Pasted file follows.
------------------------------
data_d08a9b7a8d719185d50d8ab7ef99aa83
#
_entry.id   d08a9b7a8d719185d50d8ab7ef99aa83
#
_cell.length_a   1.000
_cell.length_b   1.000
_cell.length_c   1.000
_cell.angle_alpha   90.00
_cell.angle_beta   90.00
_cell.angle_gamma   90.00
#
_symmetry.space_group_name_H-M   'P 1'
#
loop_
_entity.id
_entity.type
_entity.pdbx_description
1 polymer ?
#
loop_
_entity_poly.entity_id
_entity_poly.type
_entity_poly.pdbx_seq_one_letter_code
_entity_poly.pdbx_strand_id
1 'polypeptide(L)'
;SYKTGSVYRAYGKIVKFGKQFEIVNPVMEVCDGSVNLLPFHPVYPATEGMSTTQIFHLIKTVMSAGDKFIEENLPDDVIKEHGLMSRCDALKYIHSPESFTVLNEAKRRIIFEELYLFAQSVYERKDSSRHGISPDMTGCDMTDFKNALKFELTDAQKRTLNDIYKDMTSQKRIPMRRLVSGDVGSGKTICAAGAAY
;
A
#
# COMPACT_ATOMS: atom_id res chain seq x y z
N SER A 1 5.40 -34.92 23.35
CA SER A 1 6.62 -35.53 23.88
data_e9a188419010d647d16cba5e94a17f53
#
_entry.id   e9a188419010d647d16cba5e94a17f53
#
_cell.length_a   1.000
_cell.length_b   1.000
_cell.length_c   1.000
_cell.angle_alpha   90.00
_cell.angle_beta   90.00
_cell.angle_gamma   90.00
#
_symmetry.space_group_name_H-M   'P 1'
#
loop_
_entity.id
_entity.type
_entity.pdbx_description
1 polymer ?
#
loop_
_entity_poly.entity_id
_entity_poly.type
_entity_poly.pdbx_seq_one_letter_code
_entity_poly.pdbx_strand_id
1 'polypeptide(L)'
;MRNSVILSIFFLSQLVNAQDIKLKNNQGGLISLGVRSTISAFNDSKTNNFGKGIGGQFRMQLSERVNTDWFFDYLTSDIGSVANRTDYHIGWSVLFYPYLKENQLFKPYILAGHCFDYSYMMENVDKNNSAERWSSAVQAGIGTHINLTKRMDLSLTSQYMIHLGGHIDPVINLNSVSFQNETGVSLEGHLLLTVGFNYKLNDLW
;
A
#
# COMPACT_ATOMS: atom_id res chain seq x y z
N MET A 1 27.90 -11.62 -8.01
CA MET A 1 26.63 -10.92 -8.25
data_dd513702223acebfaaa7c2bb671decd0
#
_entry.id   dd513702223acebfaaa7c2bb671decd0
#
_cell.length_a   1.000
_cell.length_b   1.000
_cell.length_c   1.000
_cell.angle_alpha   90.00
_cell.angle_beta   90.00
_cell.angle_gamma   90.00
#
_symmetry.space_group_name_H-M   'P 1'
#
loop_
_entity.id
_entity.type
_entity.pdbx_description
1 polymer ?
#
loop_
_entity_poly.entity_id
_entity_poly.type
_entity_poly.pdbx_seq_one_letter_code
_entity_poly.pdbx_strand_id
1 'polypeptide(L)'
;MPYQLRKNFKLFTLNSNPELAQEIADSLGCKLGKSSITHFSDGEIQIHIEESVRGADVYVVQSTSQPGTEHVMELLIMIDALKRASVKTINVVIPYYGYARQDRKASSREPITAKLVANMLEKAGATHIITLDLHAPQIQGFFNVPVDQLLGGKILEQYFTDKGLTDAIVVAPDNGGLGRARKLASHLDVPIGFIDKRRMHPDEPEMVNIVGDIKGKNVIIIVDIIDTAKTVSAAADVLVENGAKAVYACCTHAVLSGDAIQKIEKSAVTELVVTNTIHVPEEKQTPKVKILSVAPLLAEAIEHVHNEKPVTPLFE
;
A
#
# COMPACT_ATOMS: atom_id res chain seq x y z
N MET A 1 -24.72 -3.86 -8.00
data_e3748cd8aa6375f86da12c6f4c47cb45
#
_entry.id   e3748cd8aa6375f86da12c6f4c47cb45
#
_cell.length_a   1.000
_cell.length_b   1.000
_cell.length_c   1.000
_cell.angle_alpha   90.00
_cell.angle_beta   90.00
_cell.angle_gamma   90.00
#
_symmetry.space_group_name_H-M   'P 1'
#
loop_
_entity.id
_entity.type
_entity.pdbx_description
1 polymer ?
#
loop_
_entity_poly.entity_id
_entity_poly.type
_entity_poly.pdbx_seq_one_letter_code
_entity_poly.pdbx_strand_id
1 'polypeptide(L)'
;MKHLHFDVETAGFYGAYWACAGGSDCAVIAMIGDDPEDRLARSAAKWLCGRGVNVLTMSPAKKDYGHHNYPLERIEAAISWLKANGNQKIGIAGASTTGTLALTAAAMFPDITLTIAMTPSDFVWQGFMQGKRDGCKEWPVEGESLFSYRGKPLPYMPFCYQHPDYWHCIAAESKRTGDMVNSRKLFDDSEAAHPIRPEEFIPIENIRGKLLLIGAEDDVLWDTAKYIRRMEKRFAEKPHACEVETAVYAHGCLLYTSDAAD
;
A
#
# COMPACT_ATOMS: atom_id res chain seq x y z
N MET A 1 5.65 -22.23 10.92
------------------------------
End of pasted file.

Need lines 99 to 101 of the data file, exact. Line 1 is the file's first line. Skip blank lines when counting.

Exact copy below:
#
_cell.length_a   1.000
_cell.length_b   1.000